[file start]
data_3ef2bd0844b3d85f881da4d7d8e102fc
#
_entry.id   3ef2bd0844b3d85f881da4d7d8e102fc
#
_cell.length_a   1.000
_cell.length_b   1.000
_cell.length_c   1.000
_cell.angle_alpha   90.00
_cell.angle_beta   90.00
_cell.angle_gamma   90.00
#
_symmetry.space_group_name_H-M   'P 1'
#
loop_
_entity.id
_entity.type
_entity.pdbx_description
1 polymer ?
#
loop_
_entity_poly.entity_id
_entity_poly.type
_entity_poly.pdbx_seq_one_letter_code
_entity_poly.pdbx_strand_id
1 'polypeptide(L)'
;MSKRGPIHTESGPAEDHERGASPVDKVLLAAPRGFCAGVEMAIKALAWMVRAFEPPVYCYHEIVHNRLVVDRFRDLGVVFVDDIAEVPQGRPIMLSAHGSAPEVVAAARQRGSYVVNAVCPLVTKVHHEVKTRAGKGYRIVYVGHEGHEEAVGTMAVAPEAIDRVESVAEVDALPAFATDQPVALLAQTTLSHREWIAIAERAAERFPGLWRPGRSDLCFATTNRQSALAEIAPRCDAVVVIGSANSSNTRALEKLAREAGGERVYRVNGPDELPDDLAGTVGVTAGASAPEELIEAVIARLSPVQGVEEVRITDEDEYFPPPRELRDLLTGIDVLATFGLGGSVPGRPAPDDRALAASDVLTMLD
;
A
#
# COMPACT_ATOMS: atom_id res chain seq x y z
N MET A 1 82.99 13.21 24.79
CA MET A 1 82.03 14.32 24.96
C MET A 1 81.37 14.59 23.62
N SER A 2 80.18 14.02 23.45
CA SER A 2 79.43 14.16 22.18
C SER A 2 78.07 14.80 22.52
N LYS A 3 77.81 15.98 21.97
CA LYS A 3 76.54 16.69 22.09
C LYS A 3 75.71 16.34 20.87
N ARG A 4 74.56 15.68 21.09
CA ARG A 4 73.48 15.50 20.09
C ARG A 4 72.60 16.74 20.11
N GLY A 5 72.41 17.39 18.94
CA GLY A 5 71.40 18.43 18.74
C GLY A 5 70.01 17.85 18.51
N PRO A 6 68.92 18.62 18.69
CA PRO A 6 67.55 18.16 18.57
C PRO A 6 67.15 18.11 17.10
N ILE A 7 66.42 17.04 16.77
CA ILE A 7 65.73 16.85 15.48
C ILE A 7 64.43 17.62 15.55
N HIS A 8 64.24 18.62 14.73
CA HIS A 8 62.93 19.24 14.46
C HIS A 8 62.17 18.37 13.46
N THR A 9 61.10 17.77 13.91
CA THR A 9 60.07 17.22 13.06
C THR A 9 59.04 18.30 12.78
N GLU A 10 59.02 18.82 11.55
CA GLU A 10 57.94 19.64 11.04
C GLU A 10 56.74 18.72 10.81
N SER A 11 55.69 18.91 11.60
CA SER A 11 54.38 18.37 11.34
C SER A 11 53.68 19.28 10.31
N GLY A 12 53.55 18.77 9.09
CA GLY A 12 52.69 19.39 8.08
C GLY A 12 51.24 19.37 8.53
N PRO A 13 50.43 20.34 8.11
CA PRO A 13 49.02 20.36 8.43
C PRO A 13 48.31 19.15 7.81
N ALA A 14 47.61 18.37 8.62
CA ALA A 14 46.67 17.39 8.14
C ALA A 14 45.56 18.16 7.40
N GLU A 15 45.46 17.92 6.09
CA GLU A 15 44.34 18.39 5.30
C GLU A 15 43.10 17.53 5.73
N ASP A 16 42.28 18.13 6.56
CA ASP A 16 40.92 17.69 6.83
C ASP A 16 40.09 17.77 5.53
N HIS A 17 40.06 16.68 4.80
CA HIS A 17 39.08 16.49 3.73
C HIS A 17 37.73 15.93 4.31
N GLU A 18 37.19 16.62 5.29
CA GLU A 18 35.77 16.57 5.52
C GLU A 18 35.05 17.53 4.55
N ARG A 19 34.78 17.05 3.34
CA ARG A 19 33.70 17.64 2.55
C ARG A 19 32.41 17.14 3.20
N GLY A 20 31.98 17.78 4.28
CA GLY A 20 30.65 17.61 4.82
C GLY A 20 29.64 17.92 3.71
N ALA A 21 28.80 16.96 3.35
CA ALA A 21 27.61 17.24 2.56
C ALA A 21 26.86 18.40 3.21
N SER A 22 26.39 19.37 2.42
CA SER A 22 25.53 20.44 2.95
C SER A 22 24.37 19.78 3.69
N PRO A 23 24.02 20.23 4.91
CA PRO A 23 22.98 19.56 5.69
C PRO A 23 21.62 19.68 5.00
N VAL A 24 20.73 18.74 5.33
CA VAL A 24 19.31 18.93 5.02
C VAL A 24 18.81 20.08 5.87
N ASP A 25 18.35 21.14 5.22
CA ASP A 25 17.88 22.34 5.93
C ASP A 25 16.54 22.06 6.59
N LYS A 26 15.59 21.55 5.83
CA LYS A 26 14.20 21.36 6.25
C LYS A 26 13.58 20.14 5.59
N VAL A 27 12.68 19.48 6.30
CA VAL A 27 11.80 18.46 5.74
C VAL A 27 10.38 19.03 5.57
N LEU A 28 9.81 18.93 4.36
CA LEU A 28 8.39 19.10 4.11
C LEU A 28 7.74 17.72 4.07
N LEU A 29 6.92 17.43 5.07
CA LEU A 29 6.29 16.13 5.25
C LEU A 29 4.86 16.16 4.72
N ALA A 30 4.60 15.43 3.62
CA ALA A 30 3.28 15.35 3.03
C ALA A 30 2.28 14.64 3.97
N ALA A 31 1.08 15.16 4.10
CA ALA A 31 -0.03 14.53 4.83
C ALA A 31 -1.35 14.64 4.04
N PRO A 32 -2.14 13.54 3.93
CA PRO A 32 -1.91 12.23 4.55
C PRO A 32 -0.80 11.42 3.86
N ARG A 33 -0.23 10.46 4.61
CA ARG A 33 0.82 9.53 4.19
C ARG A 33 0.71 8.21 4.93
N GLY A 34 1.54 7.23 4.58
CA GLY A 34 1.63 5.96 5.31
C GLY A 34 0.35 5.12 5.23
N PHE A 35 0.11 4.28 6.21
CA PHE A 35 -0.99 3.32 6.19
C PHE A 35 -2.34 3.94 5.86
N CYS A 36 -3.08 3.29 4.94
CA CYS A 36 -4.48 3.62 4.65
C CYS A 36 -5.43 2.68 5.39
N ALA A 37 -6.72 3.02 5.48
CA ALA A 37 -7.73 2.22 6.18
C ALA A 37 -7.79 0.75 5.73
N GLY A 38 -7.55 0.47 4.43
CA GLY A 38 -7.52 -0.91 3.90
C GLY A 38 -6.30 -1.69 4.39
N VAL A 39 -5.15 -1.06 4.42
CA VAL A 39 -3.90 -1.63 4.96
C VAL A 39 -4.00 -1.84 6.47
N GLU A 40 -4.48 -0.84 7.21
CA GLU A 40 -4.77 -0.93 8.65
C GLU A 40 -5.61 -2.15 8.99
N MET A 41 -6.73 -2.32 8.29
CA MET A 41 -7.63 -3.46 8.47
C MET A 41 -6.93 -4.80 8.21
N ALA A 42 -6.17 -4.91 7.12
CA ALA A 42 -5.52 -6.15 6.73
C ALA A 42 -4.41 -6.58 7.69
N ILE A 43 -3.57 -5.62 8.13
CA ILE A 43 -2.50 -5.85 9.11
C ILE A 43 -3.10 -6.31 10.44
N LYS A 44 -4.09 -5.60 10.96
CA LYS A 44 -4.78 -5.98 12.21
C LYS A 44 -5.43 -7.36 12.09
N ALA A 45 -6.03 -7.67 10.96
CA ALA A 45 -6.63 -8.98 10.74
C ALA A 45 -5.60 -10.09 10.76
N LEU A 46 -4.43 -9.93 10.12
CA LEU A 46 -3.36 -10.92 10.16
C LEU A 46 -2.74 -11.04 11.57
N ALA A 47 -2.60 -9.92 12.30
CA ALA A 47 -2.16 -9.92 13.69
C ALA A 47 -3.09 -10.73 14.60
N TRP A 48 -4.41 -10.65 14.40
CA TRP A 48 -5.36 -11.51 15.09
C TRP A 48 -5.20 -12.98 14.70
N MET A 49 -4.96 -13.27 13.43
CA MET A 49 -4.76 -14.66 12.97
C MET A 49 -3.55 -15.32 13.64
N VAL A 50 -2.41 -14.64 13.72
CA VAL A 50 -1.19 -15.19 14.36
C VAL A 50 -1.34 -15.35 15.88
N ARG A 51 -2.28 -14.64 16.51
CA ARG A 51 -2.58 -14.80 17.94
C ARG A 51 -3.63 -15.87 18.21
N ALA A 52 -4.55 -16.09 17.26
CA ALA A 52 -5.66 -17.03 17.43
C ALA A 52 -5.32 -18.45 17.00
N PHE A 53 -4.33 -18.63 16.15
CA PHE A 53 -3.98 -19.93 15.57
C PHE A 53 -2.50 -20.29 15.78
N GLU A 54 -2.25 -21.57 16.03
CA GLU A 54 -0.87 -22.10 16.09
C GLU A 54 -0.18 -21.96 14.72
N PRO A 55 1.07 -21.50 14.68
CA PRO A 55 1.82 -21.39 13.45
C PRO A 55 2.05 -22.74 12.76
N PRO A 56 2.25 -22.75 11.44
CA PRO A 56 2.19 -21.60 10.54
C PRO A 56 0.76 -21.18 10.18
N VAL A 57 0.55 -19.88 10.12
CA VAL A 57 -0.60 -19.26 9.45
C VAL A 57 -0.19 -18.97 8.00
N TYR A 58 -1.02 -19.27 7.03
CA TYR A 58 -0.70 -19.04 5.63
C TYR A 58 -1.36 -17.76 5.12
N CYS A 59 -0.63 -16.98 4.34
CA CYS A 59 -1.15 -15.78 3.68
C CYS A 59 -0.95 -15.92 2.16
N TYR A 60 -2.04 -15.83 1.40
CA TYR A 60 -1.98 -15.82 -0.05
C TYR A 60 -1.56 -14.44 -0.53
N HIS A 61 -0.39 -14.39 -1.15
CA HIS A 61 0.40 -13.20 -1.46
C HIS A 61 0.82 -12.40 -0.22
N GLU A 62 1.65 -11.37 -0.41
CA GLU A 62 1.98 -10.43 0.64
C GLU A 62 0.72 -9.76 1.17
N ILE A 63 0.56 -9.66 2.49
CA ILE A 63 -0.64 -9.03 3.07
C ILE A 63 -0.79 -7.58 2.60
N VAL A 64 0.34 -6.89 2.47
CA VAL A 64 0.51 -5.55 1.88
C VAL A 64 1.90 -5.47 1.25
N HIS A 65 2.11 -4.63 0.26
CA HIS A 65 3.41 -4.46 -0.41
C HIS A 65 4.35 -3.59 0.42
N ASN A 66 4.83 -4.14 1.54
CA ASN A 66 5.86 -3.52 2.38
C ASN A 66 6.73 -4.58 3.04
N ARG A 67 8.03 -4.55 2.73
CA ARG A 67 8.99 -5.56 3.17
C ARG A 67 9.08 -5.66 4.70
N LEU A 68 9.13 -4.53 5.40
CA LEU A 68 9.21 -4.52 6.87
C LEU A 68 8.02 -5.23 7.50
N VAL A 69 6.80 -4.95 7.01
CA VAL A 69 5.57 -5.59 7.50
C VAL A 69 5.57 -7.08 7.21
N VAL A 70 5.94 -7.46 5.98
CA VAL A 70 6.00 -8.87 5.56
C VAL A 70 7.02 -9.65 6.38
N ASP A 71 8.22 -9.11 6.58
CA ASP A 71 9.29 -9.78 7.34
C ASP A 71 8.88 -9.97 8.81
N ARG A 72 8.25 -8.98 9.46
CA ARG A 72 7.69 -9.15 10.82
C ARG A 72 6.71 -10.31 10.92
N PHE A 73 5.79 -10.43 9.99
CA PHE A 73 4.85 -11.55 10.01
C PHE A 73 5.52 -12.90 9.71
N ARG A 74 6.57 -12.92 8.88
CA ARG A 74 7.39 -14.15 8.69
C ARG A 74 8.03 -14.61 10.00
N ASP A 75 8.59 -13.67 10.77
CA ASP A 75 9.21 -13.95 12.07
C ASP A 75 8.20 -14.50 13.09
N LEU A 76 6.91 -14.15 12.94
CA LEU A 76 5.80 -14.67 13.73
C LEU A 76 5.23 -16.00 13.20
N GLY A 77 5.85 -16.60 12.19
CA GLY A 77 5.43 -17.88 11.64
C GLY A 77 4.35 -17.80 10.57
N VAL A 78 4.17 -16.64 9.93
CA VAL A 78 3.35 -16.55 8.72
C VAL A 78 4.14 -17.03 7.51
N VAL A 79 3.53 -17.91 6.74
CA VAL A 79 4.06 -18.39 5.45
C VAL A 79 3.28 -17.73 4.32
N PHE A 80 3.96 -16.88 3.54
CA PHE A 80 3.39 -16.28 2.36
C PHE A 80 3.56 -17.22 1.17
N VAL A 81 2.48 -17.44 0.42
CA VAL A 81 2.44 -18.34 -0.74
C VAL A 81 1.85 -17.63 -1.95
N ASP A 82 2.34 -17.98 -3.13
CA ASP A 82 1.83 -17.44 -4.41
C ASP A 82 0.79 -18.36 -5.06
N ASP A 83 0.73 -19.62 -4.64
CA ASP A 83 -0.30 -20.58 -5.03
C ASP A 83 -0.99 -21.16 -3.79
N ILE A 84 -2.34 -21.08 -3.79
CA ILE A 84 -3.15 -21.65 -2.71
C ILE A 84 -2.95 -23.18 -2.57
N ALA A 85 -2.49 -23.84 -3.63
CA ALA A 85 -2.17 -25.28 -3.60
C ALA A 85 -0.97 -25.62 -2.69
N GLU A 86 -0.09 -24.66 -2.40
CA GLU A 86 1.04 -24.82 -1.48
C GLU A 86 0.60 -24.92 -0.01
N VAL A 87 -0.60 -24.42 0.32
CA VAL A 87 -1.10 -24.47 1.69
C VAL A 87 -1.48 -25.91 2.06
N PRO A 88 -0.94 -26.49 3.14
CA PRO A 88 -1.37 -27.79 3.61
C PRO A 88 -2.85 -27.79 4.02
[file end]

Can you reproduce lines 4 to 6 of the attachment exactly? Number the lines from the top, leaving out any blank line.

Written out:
#
_cell.length_a   1.000
_cell.length_b   1.000